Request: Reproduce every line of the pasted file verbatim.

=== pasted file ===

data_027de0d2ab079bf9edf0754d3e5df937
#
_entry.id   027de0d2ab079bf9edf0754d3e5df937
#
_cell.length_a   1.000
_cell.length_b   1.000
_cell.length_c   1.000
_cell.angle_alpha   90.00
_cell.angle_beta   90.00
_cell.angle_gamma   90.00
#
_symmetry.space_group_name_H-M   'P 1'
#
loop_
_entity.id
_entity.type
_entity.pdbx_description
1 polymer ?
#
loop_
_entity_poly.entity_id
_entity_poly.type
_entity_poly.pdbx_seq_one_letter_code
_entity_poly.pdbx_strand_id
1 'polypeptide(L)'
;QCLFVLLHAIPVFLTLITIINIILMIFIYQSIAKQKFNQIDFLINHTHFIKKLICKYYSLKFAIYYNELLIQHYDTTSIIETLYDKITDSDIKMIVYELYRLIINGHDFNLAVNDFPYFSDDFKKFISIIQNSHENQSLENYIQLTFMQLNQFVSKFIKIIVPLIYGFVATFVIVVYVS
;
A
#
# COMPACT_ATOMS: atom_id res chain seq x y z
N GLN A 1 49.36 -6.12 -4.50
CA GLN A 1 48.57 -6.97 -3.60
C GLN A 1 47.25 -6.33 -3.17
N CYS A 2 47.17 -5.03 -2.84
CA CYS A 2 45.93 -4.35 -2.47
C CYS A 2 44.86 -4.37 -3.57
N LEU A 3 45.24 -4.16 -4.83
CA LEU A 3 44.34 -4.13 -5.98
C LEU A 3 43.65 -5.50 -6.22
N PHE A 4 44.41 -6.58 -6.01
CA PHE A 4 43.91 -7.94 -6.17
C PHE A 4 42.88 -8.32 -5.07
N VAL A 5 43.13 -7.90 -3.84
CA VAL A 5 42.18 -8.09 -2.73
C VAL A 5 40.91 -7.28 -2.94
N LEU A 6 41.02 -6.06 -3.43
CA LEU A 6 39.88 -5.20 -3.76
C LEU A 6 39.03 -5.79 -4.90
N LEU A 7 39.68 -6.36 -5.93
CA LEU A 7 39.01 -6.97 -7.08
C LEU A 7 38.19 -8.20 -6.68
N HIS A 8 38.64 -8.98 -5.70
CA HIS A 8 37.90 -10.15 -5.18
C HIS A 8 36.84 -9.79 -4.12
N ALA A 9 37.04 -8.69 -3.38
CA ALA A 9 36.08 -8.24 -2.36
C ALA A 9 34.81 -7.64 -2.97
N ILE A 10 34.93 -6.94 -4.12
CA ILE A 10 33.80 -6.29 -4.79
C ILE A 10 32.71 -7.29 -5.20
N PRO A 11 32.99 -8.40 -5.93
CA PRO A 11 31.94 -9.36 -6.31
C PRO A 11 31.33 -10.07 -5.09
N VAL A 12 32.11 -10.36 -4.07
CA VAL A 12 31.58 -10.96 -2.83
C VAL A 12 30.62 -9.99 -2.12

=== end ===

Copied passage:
data_027de0d2ab079bf9edf0754d3e5df937
#
_entry.id   027de0d2ab079bf9edf0754d3e5df937
#
_cell.length_a   1.000
_cell.length_b   1.000
_cell.length_c   1.000
_cell.angle_alpha   90.00
_cell.angle_beta   90.00
_cell.angle_gamma   90.00
#
_symmetry.space_group_name_H-M   'P 1'
#
loop_
_entity.id
_entity.type
_entity.pdbx_description
1 polymer ?
#
loop_
_entity_poly.entity_id
_entity_poly.type
_entity_poly.pdbx_seq_one_letter_code
_entity_poly.pdbx_strand_id
1 'polypeptide(L)'
;QCLFVLLHAIPVFLTLITIINIILMIFIYQSIAKQKFNQIDFLINHTHFIKKLICKYYSLKFAIYYNELLIQHYDTTSIIETLYDKITDSDIKMIVYELYRLIINGHDFNLAVNDFPYFSDDFKKFISIIQNSHENQSLENYIQLTFMQLNQFVSKFIKIIVPLIYGFVATFVIVVYVS
;
A
#
# COMPACT_ATOMS: atom_id res chain seq x y z
N GLN A 1 49.36 -6.12 -4.50
CA GLN A 1 48.57 -6.97 -3.60
C GLN A 1 47.25 -6.33 -3.17
N CYS A 2 47.17 -5.03 -2.84
CA CYS A 2 45.93 -4.35 -2.47
C CYS A 2 44.86 -4.37 -3.57
N LEU A 3 45.24 -4.16 -4.83
CA LEU A 3 44.34 -4.13 -5.98
C LEU A 3 43.65 -5.50 -6.22
N PHE A 4 44.41 -6.58 -6.01
CA PHE A 4 43.91 -7.94 -6.17
C PHE A 4 42.88 -8.32 -5.07
N VAL A 5 43.13 -7.90 -3.84
CA VAL A 5 42.18 -8.09 -2.73
C VAL A 5 40.91 -7.28 -2.94
N LEU A 6 41.02 -6.06 -3.43
CA LEU A 6 39.88 -5.20 -3.76
C LEU A 6 39.03 -5.79 -4.90
N LEU A 7 39.68 -6.36 -5.93
CA LEU A 7 39.01 -6.97 -7.08
C LEU A 7 38.19 -8.20 -6.68
N HIS A 8 38.64 -8.98 -5.70
CA HIS A 8 37.90 -10.15 -5.18
C HIS A 8 36.84 -9.79 -4.12
N ALA A 9 37.04 -8.69 -3.38
CA ALA A 9 36.08 -8.24 -2.36
C ALA A 9 34.81 -7.64 -2.97
N ILE A 10 34.93 -6.94 -4.12
CA ILE A 10 33.80 -6.29 -4.79
C ILE A 10 32.71 -7.29 -5.20
N PRO A 11 32.99 -8.40 -5.93
CA PRO A 11 31.94 -9.36 -6.31
C PRO A 11 31.33 -10.07 -5.09
N VAL A 12 32.11 -10.36 -4.07
CA VAL A 12 31.58 -10.96 -2.83
C VAL A 12 30.62 -9.99 -2.12